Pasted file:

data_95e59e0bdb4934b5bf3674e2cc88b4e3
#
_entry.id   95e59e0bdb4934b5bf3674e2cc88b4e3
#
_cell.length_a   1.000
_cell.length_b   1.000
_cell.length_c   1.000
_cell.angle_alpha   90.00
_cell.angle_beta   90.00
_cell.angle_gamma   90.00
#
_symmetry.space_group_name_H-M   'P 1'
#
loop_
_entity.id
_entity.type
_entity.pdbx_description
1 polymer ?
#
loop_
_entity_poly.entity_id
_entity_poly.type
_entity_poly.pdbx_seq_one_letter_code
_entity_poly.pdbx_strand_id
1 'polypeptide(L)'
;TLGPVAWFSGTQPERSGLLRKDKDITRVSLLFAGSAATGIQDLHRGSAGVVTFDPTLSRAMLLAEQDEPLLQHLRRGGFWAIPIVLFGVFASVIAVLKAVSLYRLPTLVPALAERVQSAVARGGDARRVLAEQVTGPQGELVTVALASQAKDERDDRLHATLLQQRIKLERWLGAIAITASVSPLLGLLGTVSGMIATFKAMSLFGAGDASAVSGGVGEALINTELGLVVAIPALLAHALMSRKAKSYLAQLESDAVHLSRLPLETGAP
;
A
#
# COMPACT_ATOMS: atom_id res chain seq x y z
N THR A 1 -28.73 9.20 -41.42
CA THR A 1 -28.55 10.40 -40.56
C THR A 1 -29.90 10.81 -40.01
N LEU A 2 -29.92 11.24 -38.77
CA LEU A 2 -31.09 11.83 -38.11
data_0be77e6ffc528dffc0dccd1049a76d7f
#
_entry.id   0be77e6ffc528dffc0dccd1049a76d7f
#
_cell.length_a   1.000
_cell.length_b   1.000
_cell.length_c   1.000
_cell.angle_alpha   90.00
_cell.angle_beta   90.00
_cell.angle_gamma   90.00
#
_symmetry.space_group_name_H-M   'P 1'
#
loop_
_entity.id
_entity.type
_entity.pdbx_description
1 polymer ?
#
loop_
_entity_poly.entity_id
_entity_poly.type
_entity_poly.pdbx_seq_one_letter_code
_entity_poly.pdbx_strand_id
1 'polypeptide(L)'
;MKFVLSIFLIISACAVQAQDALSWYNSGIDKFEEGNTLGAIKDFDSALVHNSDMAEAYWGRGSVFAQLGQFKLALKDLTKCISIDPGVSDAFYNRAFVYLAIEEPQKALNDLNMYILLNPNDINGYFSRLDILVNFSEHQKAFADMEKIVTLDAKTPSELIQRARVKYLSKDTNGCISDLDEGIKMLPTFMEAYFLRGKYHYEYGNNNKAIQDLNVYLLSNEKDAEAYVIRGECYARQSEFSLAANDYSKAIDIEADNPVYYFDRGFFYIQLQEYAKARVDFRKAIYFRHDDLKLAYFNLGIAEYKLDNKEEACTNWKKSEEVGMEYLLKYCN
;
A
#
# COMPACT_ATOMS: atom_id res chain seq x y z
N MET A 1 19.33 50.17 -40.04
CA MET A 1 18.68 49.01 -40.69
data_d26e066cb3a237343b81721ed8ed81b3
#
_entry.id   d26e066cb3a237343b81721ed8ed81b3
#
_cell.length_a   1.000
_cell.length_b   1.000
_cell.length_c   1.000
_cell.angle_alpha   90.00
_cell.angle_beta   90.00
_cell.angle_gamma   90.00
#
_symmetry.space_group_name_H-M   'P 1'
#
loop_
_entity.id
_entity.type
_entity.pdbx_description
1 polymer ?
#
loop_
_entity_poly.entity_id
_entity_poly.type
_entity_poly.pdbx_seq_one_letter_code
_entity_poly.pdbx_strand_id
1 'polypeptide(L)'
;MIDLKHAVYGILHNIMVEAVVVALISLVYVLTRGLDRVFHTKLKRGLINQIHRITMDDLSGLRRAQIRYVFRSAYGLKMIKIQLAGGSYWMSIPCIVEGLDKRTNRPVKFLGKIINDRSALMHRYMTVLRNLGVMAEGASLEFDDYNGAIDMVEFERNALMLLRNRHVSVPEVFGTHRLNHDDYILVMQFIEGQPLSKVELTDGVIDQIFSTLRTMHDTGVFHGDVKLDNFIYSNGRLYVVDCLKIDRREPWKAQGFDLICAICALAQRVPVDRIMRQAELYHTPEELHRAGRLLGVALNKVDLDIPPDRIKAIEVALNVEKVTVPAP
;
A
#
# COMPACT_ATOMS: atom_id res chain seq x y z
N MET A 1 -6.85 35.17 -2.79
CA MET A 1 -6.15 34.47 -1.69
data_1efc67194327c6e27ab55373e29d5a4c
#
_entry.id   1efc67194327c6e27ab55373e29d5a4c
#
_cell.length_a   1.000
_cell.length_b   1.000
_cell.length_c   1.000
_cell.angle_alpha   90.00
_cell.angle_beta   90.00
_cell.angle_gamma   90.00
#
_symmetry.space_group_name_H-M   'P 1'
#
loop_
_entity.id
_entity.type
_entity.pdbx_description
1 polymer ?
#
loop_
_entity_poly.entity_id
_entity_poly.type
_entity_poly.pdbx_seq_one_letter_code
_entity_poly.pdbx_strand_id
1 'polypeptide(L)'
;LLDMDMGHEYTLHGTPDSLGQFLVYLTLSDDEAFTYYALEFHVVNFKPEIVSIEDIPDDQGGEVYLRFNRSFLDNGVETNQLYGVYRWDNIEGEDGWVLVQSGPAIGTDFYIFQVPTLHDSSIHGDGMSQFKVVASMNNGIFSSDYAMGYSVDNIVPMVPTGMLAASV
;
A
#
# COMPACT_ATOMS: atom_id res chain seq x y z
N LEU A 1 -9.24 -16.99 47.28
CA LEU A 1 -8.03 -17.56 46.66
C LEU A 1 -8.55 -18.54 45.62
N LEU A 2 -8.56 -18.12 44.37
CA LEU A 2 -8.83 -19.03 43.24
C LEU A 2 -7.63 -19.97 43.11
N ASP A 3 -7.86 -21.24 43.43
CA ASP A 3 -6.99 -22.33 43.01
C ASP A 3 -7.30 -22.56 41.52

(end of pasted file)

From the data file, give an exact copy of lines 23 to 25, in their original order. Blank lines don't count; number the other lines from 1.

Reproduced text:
_entity_poly.pdbx_seq_one_letter_code
_entity_poly.pdbx_strand_id
1 'polypeptide(L)'